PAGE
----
Off Script: Megan Hilty Talks Having Nearly Nothing On for 'Noises Off'

Megan Hilty OffScript H 2016
Jenny Anderson/Getty Images

Megan Hilty OffScript H 2016

"People felt very comfortable giving their opinions about my body," the Tony nominee tells THR. "They’d say, 'You’ve lost a lot of weight since 'Smash.' "

Megan Hilty won a Tony Award in 2013 — in the series finale of NBC’s Smash. “They gave me an amazing speech on TV, and I don’t know if I could top that if I ever…let’s not talk about that,” she said humbly during a recent concert at New York City’s Cafe Carlyle.

This year, the actress, who made her Broadway debut in Wicked and starred in 9 to 5: The Musical, nabbed her first Tony nomination for playing a scantily clad, deeply comedic blonde in Jeremy Herrin’s revival of the intricate farce Noises Off. THR’s review said, “The stiff walk and posture that Hilty has created for her clueless character, a stunningly untalented British stage actress cast for her generous curves, are the gift that keeps on giving.… Whether she's galumphing around backstage or sashaying through a performance with priceless self-consciousness — delivering every line straight to the audience with a blissful inability to take direction or interact with her fellow cast — Hilty's Brooke Ashton is a sparkling comic caricature that never gets tired.”

Hilty — who appears next on CBS’ Braindead and Hulu’s Difficult People — goes Off Script to recall her demanding role, lament her lingerie-minded diet and share her love of Nespresso.

Did you base your character on anyone?

Yes, a couple people I’ve worked with. But there’s a little Brooke Ashton in all of us actors, especially in the beginning. Before Nothing On, the play they’re doing in the show, she never had to deal with words before, so she doesn’t really know how to approach it. We’ve all been there when we’re first starting out. She really, really, really wanted to do a good job and be taken seriously.

Megan Hilty as Brooke Ashton in 'Noises Off.' Photo credit: Joan Marcus

What did you love about playing this character?

It was so all in. Man, it was exhausting, but it was fun to do something that was so demanding, physically and mentally. Your mind can’t wander for a second, otherwise you’ve missed some important moment.

This show has so much physical comedy. What was the toughest sequence to execute?

In act two, I was down on the floor looking for my contact lens, and then they have to get me up, turn me around and push me through the door, and I have to hit my head on the door before I go through it, while climbing up a couple stairs, and then climb through a window and flip over the couch when I get there.

What new habits did you take on for this role?

I had a baby the year before the play, so I had some pregnancy weight that I wanted to get rid of before I ran around in my underwear in front of thousands of people. I told myself I was going to work as hard as I could until we opened, no matter what shape my body was in. If I didn’t feel comfortable and confident in my skin, the audience would feel uncomfortable too on some level, and they wouldn’t know why. So for a good nine months, I was on a very restricted diet and workout plan.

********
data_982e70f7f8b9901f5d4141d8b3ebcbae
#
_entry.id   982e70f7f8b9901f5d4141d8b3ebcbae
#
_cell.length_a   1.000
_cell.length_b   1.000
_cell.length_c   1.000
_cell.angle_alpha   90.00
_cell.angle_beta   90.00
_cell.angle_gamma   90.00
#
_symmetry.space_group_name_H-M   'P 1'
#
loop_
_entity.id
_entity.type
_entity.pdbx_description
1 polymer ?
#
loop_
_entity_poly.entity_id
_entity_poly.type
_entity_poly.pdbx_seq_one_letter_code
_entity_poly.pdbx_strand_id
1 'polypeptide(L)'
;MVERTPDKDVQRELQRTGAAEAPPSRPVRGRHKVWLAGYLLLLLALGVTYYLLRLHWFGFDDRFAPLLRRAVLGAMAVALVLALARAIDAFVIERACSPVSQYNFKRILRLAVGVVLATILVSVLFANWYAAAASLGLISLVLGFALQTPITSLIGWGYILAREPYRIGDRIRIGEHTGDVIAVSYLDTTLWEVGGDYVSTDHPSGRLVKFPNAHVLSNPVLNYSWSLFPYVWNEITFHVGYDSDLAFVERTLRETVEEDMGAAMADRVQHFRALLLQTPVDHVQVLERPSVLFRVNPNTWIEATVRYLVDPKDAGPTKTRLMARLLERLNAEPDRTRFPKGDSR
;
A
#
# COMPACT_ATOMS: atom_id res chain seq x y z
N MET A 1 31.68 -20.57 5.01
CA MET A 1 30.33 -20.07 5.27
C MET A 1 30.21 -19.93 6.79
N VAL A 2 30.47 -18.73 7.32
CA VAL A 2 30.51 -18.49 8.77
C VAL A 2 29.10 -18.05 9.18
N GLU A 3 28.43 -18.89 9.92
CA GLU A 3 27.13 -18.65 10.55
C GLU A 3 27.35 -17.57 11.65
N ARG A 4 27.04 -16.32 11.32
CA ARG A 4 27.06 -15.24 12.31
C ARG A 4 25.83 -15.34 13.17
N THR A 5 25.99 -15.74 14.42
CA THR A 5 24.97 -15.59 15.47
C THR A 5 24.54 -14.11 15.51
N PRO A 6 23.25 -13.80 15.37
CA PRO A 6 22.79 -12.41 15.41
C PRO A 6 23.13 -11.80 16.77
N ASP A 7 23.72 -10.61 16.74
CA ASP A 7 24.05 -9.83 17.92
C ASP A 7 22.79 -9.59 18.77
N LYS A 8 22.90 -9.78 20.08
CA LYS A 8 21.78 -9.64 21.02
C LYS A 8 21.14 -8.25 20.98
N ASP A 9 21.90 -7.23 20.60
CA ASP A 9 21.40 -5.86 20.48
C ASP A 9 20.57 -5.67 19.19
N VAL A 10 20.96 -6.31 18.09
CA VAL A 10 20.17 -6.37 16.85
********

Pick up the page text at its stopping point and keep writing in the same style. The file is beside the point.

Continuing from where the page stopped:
What did you give up for this role?

Every food that I love, and I love food so much. I’m addicted to French fries. And tater tots. And chocolate chip walnut Levain cookies.

When do you wake up on a show day?

No matter when I go to sleep, my daughter wakes up at 6 a.m. That’s when she’s in her best mood. We put her in the stroller and the dog on a leash and go to Central Park in the mornings.

What’s your pre-show ritual?

I’m obsessed with Nespresso. I have a giant machine in my house, and I got a small one for my dressing room. It was kind of a ploy to get people to come talk to me and hang out with me. I’d put on some Rosemary Clooney and make coffee for cast members; I knew what they all liked, and they’d come and tell me about their day.

What do you do when you weren’t onstage?

We still had cues. I had to open a door so someone else could shut it, and knock on a door. There was one two-show day when I couldn’t remember if I had already done one of the things: was it this show or last show?! By the time I panicked about that, I had missed my first cue, and that’s something else someone depends on.

What do you do on your day off?

Sit in my pajamas.

Most memorable stage door reaction?

Because I was in revealing clothing, people felt very comfortable giving their opinions about my body. They’d say, “You’ve lost a lot of weight since Smash.” One woman even called it "fluff." I understand that you think you’re paying me a compliment, but you should really listen to what you’re saying.

The cast of 'Noises Off.' Photo credit: Joan Marcus